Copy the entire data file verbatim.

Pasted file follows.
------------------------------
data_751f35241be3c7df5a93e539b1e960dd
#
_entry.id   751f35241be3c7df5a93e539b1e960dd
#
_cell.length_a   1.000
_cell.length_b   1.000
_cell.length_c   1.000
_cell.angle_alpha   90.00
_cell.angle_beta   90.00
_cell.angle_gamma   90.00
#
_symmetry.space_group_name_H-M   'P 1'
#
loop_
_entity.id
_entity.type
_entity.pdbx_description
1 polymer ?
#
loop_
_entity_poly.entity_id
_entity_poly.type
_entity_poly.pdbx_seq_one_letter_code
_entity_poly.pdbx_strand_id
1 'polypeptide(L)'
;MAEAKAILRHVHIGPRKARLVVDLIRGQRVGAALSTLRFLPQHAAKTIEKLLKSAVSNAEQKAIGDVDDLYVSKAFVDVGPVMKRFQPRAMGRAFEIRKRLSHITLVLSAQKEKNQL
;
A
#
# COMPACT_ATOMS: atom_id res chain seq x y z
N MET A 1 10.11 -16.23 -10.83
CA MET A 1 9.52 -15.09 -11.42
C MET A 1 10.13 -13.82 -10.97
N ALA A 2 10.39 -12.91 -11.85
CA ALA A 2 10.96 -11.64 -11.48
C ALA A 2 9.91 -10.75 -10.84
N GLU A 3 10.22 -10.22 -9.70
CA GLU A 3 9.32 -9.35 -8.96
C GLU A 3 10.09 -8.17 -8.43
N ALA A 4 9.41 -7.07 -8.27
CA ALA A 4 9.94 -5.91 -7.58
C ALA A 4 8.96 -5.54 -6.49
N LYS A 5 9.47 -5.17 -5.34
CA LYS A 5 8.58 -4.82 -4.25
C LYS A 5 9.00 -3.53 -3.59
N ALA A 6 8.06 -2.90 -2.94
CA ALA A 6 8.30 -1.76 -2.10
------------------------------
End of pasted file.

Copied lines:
data_751f35241be3c7df5a93e539b1e960dd
#
_entry.id   751f35241be3c7df5a93e539b1e960dd
#
_cell.length_a   1.000
_cell.length_b   1.000
_cell.length_c   1.000
_cell.angle_alpha   90.00
_cell.angle_beta   90.00
_cell.angle_gamma   90.00
#
_symmetry.space_group_name_H-M   'P 1'
#
loop_
_entity.id
_entity.type
_entity.pdbx_description
1 polymer ?
#
loop_
_entity_poly.entity_id
_entity_poly.type
_entity_poly.pdbx_seq_one_letter_code
_entity_poly.pdbx_strand_id
1 'polypeptide(L)'
;MAEAKAILRHVHIGPRKARLVVDLIRGQRVGAALSTLRFLPQHAAKTIEKLLKSAVSNAEQKAIGDVDDLYVSKAFVDVGPVMKRFQPRAMGRAFEIRKRLSHITLVLSAQKEKNQL
;
A
#
# COMPACT_ATOMS: atom_id res chain seq x y z
N MET A 1 10.11 -16.23 -10.83
CA MET A 1 9.52 -15.09 -11.42
C MET A 1 10.13 -13.82 -10.97
N ALA A 2 10.39 -12.91 -11.85
CA ALA A 2 10.96 -11.64 -11.48
C ALA A 2 9.91 -10.75 -10.84
N GLU A 3 10.22 -10.22 -9.70
CA GLU A 3 9.32 -9.35 -8.96
C GLU A 3 10.09 -8.17 -8.43
N ALA A 4 9.41 -7.07 -8.27
CA ALA A 4 9.94 -5.91 -7.58
C ALA A 4 8.96 -5.54 -6.49
N LYS A 5 9.47 -5.17 -5.34
CA LYS A 5 8.58 -4.82 -4.25
C LYS A 5 9.00 -3.53 -3.59
N ALA A 6 8.06 -2.90 -2.94
CA ALA A 6 8.30 -1.76 -2.10